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-   -   What to look for on an AS that has sat for over a decade (https://www.airforums.com/forums/f353/what-to-look-for-on-an-as-that-has-sat-for-over-a-decade-179071.html)

bergie7girl 03-17-2018 10:29 PM

What to look for on an AS that has sat for over a decade
 
We are looking to possibly purchase a 1970 Caravelle that has sat for over a decade. It appears to be in good condition, and we know we will need tires, new axle, battery and a few other things. What should we be worried about since it has sat for so long? This will be our first trailer of any kind.

ke6gkv 03-18-2018 12:41 AM

welcome to the forums and the world of vintage AS .if current owner does not have power nearby, a small geny will help seeimg what works and what does not. with a icepick lightly check the 4 corners for rot. see if all propane appliances work. the univolt should work, but plan on replacement so you don't over- charge your battery. it may seem overwelming at first., but we have all started at the same place. good luck and post photos as you progress if you buy the AS. kurt

bergie7girl 03-18-2018 06:42 PM

do we have to worry about the propane lines being bad? I know he has a replacement hot water heater ready to go in, the oven doesn't work and the fridge is propane/electric and one of those modes does not work - I haven't been able to find any models close to this year so we have no idea of a good starting price for negotiation.

dbj216 03-18-2018 07:37 PM

Hello from Colorado: Welcome to Air Forums. I presume that Caravelle sat in the Oregon woods for 10 years. It is wet in Oregon, right? Moisture is one enemy of Airstreams.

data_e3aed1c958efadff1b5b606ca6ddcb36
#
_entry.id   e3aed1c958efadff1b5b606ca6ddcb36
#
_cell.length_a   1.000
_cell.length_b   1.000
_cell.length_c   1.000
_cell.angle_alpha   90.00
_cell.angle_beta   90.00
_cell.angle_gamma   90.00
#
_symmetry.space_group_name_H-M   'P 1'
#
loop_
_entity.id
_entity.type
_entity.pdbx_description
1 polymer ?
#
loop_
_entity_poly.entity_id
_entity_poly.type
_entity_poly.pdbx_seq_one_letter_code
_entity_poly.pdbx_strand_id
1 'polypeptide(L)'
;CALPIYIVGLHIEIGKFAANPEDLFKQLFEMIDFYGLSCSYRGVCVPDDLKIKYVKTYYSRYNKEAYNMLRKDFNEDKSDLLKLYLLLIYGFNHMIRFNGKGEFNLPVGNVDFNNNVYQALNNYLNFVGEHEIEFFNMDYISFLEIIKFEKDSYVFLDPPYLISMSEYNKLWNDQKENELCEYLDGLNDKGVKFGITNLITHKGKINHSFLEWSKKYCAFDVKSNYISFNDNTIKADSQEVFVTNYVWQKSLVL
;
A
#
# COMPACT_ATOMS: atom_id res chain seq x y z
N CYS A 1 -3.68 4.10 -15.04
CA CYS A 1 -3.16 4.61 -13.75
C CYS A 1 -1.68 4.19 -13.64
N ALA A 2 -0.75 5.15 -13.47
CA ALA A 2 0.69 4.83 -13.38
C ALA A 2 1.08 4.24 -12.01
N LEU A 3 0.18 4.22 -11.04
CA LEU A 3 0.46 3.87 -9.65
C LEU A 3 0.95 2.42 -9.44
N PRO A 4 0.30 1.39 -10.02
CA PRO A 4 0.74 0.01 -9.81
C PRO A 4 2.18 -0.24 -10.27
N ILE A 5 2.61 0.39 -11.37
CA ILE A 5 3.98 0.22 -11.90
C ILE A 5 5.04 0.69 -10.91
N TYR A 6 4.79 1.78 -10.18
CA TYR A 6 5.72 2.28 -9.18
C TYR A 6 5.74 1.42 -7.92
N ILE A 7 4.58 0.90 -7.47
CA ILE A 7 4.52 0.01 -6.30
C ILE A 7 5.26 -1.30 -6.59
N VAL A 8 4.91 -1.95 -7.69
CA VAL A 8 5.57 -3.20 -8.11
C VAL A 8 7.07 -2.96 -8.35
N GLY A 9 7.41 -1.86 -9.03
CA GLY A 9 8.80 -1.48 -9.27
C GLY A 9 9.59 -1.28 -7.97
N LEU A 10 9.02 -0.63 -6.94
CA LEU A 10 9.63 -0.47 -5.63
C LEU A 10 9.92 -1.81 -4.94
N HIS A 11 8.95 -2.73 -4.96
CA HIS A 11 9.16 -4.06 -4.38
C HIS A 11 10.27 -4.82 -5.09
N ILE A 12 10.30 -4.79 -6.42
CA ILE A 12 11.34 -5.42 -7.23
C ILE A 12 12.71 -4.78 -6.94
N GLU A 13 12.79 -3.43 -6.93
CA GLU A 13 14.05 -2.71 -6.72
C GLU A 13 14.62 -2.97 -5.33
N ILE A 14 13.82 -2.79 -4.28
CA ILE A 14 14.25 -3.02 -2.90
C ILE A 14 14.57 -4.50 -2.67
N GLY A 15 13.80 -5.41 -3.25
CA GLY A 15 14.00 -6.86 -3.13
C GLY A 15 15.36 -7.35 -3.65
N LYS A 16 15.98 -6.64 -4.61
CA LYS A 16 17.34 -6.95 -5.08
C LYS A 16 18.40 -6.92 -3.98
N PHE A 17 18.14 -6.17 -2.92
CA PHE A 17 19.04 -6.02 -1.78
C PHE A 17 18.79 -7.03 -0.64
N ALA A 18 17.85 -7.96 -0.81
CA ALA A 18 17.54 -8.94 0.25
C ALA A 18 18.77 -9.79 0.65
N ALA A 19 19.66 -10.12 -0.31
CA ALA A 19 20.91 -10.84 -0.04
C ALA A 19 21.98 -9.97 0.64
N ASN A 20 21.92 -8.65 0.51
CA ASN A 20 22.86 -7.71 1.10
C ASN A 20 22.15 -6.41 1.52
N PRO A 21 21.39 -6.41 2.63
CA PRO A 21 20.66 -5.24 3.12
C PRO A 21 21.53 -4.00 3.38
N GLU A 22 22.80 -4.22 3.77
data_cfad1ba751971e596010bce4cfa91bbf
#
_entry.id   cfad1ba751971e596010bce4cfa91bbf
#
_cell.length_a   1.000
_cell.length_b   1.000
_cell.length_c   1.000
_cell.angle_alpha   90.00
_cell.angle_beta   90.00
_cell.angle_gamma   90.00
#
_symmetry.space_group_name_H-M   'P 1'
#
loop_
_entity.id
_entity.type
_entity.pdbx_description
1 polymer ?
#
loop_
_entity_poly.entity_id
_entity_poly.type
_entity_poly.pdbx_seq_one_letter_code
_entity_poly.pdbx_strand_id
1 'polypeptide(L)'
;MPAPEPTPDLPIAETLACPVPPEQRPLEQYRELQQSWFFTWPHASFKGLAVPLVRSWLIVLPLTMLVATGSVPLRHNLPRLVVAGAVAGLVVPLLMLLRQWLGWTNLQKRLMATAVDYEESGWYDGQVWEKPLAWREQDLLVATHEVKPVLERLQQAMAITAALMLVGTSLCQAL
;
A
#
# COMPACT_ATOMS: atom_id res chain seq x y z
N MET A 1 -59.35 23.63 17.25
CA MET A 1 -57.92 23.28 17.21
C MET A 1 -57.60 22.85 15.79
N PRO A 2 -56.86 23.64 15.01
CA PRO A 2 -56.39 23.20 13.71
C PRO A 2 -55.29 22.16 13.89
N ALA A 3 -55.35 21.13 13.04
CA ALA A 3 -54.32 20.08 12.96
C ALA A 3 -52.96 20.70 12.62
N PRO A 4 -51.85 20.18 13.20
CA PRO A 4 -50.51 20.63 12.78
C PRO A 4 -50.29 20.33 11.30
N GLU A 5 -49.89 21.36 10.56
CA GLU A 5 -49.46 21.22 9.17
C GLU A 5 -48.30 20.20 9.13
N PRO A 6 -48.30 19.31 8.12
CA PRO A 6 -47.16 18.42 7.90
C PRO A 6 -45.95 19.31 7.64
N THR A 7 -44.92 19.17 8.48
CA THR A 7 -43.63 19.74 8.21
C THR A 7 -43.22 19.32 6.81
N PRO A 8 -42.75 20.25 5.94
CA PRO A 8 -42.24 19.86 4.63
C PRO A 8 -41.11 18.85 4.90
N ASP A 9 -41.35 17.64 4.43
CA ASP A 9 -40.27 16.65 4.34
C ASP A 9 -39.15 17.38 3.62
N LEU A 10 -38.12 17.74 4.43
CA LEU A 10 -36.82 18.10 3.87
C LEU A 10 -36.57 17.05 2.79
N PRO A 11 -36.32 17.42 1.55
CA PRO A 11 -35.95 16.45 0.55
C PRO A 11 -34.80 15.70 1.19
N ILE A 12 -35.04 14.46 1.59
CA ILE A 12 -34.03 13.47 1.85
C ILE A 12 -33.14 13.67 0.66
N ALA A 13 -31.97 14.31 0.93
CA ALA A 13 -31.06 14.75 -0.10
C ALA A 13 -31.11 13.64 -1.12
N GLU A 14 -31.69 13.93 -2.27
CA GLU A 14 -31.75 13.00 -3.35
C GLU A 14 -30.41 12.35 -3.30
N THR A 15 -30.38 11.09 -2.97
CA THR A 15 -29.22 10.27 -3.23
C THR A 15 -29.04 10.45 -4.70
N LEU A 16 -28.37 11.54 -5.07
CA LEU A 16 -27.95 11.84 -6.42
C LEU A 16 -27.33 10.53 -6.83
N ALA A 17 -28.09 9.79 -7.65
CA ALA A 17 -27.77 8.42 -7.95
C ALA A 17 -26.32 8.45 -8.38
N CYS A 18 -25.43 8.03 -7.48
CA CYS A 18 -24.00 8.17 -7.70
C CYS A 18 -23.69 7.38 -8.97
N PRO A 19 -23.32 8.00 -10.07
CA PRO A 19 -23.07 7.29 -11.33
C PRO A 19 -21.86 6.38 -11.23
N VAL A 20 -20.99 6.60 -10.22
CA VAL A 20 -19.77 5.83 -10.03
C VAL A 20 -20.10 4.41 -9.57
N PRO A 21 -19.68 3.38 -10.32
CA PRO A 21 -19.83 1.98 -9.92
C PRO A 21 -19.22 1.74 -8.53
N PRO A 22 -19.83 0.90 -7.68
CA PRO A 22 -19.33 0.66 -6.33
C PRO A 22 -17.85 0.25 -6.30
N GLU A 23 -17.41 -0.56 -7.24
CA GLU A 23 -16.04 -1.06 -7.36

So you have to presume there is moisture damage, varmint infestations, mold and mildew everywhere. It's will be a big project to get this trailer back on the road. Maybe even taking the body off.

Assessment of a project trailer is pretty easy. It needs everything. Your assessment might focus on the possibility of towing it home. Tires, bearings, brakes, frame, coupler and exterior lights need to be working. Next is the body. Big demerits if a tree fell on it, or hail damage, or missing and/or broken windows, and the door won't shut tight. If it has a good body, well, that is the most valuable part. Airstream aluminum bodies last a very long time.

If I recall correctly, the Caravelle line was built as a lightweight trailer so you could tow it with the light weight cars of the 70s.

So if the body is good, and if you can tow it home, it might be worth $4000 or so max. And then budget maybe $12000 and 1000 hours of labor to get it fully functional with upgraded stuff.

Just my friendly opinion.

David


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